Prior hull designs, however, most often are designed to raise the watercraft hull to a smaller than the optimum planing angle for the watercraft in order to minimize pitching of the watercraft. Prior watercrafts tend to pitch severely when planing with the bow raised to the optimum planing angle. That is, the bow of the watercraft tends to bounce up and down with the bow raised out of the water to the desired planing angle. This condition is commonly referred to as "porpoising" and produces a very uncomfortable ride. In addition, watercraft speed suffers because bow porpoising increases the drag on the watercraft. At a smaller angle, the watercrafts does not porpoise to a meaningful extent; however, drag on the watercraft increases with a smaller angle as compared with the planing optimum angle if it could be maintained.

SUMMARY OF THE INVENTION

A recent hull design, produced by the assignee hereof, introduced a stepper at the aft end of the hull in order to improve the stability of the watercraft when planing at the desired attack angle. A stepper is a vertical rise in the hull surface, as will be explained below in detail. The stepper reduces the wetted surface of the watercraft hull while effectively elongating the hull in order to improve the stability of the watercraft.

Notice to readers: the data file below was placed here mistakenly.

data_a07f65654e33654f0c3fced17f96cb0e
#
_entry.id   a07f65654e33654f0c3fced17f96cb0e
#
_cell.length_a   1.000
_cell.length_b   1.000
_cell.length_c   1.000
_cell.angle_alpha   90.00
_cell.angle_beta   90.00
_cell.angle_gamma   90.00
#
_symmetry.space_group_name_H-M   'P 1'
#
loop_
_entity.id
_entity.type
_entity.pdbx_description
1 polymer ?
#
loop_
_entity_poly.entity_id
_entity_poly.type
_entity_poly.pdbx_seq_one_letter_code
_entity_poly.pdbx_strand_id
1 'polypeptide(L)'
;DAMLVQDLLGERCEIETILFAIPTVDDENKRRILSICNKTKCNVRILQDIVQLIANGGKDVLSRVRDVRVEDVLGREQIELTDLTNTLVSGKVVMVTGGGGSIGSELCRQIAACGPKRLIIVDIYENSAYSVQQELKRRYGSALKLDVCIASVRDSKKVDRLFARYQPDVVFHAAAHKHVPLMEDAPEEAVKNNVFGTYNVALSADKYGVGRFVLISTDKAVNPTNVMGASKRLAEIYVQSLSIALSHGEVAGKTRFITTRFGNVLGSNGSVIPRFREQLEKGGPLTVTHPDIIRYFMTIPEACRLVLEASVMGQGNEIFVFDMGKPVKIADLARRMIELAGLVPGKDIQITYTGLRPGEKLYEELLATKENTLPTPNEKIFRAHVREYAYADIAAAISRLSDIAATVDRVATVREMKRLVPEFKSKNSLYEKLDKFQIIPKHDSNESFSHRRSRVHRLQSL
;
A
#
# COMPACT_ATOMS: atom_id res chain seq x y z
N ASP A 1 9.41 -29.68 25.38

The present hull configuration incorporates a pair of steppers and a rounded transom in order to further stabilize the watercraft when up on plane and thereby inhibit porpoising of the watercraft when running at high speeds. The aft hull design also effectively reduces the wetted area of the watercraft hull when up on plane, while supporting the aft end of the deck and providing buoyancy at the watercraft aft end when in a static state. The dual stepper hull design also provides a rocker effect which permits the rider to pull the watercraft bow up earlier when jumping, for improved watercraft handling.

Thus, in accordance with one aspect of the present invention, there is provided a small watercraft including a hull formed by an upper deck and a lower hull. The lower hull includes a pair of inclined sections arranged generally in a V-shape. The inclined sections extend from a bow of the watercraft toward a transom of the watercraft. First and second steppers are formed in the lower hull between aft ends of the inclined sections and the transom of the watercraft.